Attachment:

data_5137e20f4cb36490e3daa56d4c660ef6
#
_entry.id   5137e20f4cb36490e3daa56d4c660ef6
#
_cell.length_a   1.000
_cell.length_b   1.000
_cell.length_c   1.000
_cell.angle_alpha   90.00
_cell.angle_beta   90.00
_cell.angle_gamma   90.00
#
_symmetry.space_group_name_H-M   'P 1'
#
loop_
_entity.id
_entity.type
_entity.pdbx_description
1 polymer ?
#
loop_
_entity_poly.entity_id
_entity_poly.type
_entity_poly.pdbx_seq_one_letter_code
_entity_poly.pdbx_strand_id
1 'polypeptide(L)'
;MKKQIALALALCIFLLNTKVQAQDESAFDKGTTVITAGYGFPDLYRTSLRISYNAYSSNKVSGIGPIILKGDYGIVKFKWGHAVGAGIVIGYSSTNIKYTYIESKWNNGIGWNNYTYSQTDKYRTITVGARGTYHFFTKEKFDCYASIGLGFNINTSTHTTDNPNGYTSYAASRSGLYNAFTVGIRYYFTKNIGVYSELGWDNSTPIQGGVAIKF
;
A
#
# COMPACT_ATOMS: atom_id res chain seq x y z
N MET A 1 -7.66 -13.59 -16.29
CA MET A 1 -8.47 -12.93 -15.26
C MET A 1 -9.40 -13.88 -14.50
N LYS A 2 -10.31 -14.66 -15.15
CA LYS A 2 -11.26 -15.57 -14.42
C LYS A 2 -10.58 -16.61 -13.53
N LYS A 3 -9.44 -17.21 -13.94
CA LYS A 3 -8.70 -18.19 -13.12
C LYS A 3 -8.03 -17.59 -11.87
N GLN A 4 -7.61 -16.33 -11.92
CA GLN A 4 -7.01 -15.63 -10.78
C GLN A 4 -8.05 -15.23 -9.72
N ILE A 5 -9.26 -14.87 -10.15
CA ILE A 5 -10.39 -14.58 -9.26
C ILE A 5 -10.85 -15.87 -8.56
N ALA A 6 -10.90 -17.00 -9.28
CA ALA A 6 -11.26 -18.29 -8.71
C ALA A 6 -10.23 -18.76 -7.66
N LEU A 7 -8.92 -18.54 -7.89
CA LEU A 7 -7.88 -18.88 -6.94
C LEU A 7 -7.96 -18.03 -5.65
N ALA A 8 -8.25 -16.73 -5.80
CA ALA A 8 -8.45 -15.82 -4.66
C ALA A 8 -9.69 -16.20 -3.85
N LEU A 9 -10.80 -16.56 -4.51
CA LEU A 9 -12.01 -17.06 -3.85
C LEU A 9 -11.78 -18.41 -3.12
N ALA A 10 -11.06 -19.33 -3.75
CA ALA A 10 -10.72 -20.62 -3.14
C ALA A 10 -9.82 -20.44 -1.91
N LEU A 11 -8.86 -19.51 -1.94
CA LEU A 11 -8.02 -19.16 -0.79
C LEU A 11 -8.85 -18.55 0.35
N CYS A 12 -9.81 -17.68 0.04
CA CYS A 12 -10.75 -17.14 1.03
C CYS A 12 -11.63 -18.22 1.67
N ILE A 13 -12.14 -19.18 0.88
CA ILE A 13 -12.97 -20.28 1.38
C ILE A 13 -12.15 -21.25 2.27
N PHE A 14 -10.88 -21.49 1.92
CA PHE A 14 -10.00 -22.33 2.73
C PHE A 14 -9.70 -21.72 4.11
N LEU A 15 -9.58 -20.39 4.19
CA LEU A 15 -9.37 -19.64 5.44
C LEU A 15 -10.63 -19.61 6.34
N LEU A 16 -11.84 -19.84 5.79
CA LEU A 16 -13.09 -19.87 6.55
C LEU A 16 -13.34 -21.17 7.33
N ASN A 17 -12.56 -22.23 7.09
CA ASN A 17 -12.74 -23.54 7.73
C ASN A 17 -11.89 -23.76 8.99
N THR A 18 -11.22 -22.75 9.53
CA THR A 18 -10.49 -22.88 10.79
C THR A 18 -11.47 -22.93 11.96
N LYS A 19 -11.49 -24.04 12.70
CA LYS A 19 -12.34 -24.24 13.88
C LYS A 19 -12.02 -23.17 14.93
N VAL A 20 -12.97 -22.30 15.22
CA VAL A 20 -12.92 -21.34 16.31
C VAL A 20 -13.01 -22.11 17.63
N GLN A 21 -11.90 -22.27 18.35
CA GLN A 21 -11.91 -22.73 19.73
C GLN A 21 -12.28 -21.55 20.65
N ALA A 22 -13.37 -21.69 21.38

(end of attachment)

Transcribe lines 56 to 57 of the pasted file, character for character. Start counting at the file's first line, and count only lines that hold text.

CA LEU A 9 -12.01 -17.06 -3.85
C LEU A 9 -11.78 -18.41 -3.12